Page 15 - Empowering pre-service teachers through inquiry - Lidewij van Katwijk
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                                General introduction
  teacher education. International literature about this topic though, often uses the 1 term ‘research’ without giving a precise definition. Therefore, in this thesis the term
‘pre-service teacher inquiry’ is used for the studied Dutch context, but referring to international literature the term ‘pre-service teacher research’ is adopted. ‘Practitioner
research and inquiry’ is conducted by teachers and other post-graduates, whereas ‘pre-service teacher research and inquiry’ is conducted by student teachers.
2.1 Purpose and value of pre-service teacher research and inquiry
The main aim of teacher education is to educate future-proof teachers who can manage groups of pupils and know what and how to teach. Ideally, these newly qualified teachers also know about learning and make decisions informed by own classroom and school evidence as well as by theory and research (Cochran-Smith & Lytle, 2009; Dana & Yendol-Hoppey, 2019). They have an inquiry stance, applying inquiry as a way of knowing about teaching, learning and schooling over the course of their professional life span (Cochran-Smith et al., 2009). An inquiry stance also entails being able to perform inquiry-based work; these teachers use literature or conduct practitioner research or inquiry to reflect on their own practices or those of their school organisation (Baan, Gaikhorst & Volman, 2018). Practitioner research and inquiry are forms of professional development that aims to understand and improve practices within the teacher’s own local context, from an insider perspective (Borko, Liston & Whitcomb, 2007; Cochran-Smith et al., 2009). Practitioner research offers a range of potential outcomes, such as improving teaching practise (e.g., Ermeling, 2010; Pareja Roblin et al., 2014), increasing teachers’ knowledge and understanding of students (e.g., Butler & Schnellert, 2012; Elm & Nordqvist, 2019; Jacobs, Yendol-Hoppey, & Dana, 2015) and fostering teacher empowerment and transformation (e.g., Dana & Yendol-Hoppey, 2019; Esposito & Smith, 2006). Learning how to conduct practitioner research or inquiry in teacher education can lead to inquiry-based working teachers who have critical, reflective and innovative attitudes, have a better understanding of scholastic culture, and contribute to a culture of inquiry at the school and classroom levels (Cochran-Smith & Lytle, 2009; Dobber, Akkerman, Verloop & Vermunt, 2012; Uiterwijk-Luijk, Krüger, Zijlstra & Volman, 2019). In line with prior literature (e.g., Aspfors & Eklund, 2017; Cochran-Smith & Lytle, 2009; Munthe & Rogne, 2015), we distinguish four inquiry competences:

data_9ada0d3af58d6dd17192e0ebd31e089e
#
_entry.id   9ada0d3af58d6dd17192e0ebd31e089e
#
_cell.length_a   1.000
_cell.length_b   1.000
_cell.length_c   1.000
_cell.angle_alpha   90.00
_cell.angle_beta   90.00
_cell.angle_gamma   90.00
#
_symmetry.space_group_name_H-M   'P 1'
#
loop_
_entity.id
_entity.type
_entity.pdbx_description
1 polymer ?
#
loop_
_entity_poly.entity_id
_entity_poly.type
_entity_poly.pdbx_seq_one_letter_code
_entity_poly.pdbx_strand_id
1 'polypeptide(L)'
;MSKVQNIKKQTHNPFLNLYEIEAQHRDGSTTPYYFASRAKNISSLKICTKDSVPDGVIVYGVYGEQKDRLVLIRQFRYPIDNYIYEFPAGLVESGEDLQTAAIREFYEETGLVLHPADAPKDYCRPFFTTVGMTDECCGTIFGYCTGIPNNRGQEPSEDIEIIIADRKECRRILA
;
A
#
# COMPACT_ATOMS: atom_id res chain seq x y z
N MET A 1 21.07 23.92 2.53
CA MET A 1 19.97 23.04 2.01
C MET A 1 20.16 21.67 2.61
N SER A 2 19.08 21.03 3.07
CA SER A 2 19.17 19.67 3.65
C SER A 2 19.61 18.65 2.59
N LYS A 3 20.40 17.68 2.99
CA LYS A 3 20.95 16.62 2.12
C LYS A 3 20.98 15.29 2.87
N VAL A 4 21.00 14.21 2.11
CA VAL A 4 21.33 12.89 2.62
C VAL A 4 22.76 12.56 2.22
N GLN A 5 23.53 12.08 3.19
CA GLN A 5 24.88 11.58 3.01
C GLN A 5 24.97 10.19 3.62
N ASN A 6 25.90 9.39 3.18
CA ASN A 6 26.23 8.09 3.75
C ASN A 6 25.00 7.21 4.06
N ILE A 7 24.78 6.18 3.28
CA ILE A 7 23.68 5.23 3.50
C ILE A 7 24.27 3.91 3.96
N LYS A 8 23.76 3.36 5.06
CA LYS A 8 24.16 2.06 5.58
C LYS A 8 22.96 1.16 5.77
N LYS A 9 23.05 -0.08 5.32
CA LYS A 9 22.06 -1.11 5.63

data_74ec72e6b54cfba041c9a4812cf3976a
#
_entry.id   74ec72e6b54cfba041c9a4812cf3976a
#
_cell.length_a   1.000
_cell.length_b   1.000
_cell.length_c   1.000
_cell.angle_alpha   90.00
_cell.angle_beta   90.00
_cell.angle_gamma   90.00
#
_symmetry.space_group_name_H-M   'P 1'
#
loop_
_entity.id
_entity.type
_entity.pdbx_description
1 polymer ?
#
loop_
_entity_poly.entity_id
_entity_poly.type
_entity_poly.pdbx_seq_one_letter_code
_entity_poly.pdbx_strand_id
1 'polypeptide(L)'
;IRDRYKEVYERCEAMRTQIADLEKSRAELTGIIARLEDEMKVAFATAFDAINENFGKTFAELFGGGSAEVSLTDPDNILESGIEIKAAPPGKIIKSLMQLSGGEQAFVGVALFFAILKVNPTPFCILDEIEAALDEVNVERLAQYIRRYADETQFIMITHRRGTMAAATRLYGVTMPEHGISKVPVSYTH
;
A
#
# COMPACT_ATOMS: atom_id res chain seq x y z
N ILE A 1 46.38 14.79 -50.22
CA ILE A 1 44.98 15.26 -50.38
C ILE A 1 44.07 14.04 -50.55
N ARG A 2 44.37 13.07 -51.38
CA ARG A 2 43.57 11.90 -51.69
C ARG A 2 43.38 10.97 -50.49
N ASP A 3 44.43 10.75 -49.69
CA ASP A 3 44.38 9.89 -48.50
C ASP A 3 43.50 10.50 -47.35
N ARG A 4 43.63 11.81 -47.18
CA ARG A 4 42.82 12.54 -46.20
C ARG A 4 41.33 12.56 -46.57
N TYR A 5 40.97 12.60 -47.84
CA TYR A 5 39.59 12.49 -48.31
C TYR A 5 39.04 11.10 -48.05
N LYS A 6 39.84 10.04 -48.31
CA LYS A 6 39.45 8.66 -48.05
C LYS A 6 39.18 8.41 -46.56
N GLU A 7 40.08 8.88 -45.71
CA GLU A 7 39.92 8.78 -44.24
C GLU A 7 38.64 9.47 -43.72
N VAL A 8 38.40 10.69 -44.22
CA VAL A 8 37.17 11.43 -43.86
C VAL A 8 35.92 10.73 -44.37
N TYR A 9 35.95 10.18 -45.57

1. Research knowledge, or a broad understanding of a body of knowledge about education and research, as well as underlying theoretical concepts (e.g.,

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